Intersecting Sectors? The Connection Between Nonprofit Charities and Government Spending

Deborah A. Carroll, Thad D. Calabrese

Abstract


In this paper, we articulate that rent-seeking behavior by nonprofit charities and budgetary discretionary behavior by public agents should lead to a positive correlation between nonprofit charity and government spending. Using a large national database of government spending that we merged with charitable spending, we empirically test our research question. Overall, we find a positive correlation between spending by both sectors that is unequivocal and nontrivial, thus supporting the rent-seeking theory of nonprofit charities’ behavior. When we examine spending by the sectors by specific areas of service provision to determine public budgetary reallocation, our results indicate positive associations in legal and judicial services, libraries, and public welfare spending – supporting the rent-seeking explanation. However, we found no correlations between spending by the two sectors in several important areas of service provision, including education, health, hospitals, and housing. The lack of correlation in these areas might be indicative of government failure theory rather than rent-seeking. Importantly, the positive association between charitable and government spending suggests that public spending may increase beyond optimal levels – leading potentially to tax burdens that are greater than necessary, crowding out of private enterprise, and spending patterns that are difficult to alter in light of fiscal shocks.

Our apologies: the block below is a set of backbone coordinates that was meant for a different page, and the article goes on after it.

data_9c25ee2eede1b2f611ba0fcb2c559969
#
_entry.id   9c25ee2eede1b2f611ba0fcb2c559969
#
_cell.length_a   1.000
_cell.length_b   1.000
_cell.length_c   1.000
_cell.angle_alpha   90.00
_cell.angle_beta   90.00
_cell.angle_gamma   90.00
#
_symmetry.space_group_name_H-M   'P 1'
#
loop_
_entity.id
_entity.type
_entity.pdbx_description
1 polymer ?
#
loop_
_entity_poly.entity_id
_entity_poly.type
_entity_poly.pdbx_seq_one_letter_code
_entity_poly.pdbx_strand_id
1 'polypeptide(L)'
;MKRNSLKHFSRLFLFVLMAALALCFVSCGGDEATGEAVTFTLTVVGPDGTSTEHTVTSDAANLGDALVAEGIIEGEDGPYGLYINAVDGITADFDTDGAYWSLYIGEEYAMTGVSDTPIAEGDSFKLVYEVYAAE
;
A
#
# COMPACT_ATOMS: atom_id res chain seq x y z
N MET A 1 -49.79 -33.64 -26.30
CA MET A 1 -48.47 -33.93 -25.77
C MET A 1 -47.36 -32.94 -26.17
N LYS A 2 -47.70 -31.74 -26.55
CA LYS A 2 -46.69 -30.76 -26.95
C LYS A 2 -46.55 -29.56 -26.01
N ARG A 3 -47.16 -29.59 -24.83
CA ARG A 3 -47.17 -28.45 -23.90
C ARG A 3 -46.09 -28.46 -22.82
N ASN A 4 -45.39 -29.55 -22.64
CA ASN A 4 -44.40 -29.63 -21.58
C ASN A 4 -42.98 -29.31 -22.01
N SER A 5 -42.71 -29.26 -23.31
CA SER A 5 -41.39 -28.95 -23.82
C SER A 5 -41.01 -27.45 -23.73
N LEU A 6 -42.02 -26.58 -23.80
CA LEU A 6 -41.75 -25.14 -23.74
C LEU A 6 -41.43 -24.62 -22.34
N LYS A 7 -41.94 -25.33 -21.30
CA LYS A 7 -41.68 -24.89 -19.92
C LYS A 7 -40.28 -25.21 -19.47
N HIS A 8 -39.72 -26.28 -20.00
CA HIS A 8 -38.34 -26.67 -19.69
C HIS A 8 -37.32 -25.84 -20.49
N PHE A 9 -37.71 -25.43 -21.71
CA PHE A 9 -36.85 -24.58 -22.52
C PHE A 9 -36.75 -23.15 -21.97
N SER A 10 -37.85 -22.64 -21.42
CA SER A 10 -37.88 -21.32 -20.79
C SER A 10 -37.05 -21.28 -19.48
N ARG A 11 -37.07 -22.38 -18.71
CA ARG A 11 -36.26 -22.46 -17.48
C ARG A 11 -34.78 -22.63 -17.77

Keywords


Nonprofit Finance; State and Local Government; Rent Seeking; Bureaucratic Discretion

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DOI: https://doi.org/10.20899/jpna.3.3.247-271

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